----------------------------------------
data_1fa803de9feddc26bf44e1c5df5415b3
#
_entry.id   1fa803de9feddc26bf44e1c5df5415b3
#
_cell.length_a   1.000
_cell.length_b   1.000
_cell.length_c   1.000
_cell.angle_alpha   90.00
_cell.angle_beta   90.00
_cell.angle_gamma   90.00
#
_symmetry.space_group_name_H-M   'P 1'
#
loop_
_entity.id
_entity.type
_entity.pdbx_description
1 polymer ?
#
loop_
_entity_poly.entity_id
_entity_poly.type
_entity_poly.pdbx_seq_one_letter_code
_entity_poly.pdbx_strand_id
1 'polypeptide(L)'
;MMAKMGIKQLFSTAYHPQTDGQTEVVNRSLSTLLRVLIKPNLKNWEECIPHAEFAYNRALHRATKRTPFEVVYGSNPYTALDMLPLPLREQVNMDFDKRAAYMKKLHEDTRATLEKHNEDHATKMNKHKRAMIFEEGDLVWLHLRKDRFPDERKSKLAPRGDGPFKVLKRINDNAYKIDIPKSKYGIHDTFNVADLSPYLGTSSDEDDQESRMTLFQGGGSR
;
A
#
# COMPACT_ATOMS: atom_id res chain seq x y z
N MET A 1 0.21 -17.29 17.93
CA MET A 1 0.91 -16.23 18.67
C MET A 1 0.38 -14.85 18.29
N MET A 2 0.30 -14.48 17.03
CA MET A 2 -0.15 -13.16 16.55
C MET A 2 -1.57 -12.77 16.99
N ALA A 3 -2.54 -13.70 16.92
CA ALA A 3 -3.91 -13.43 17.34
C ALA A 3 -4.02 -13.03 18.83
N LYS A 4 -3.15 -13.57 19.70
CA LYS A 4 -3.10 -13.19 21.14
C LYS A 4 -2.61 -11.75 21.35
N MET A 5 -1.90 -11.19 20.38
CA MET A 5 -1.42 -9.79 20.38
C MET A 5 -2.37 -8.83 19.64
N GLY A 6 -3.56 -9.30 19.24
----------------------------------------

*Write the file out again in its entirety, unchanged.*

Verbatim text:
data_1fa803de9feddc26bf44e1c5df5415b3
#
_entry.id   1fa803de9feddc26bf44e1c5df5415b3
#
_cell.length_a   1.000
_cell.length_b   1.000
_cell.length_c   1.000
_cell.angle_alpha   90.00
_cell.angle_beta   90.00
_cell.angle_gamma   90.00
#
_symmetry.space_group_name_H-M   'P 1'
#
loop_
_entity.id
_entity.type
_entity.pdbx_description
1 polymer ?
#
loop_
_entity_poly.entity_id
_entity_poly.type
_entity_poly.pdbx_seq_one_letter_code
_entity_poly.pdbx_strand_id
1 'polypeptide(L)'
;MMAKMGIKQLFSTAYHPQTDGQTEVVNRSLSTLLRVLIKPNLKNWEECIPHAEFAYNRALHRATKRTPFEVVYGSNPYTALDMLPLPLREQVNMDFDKRAAYMKKLHEDTRATLEKHNEDHATKMNKHKRAMIFEEGDLVWLHLRKDRFPDERKSKLAPRGDGPFKVLKRINDNAYKIDIPKSKYGIHDTFNVADLSPYLGTSSDEDDQESRMTLFQGGGSR
;
A
#
# COMPACT_ATOMS: atom_id res chain seq x y z
N MET A 1 0.21 -17.29 17.93
CA MET A 1 0.91 -16.23 18.67
C MET A 1 0.38 -14.85 18.29
N MET A 2 0.30 -14.48 17.03
CA MET A 2 -0.15 -13.16 16.55
C MET A 2 -1.57 -12.77 16.99
N ALA A 3 -2.54 -13.70 16.92
CA ALA A 3 -3.91 -13.43 17.34
C ALA A 3 -4.02 -13.03 18.83
N LYS A 4 -3.15 -13.57 19.70
CA LYS A 4 -3.10 -13.19 21.14
C LYS A 4 -2.61 -11.75 21.35
N MET A 5 -1.90 -11.19 20.38
CA MET A 5 -1.42 -9.79 20.38
C MET A 5 -2.37 -8.83 19.64
N GLY A 6 -3.56 -9.30 19.24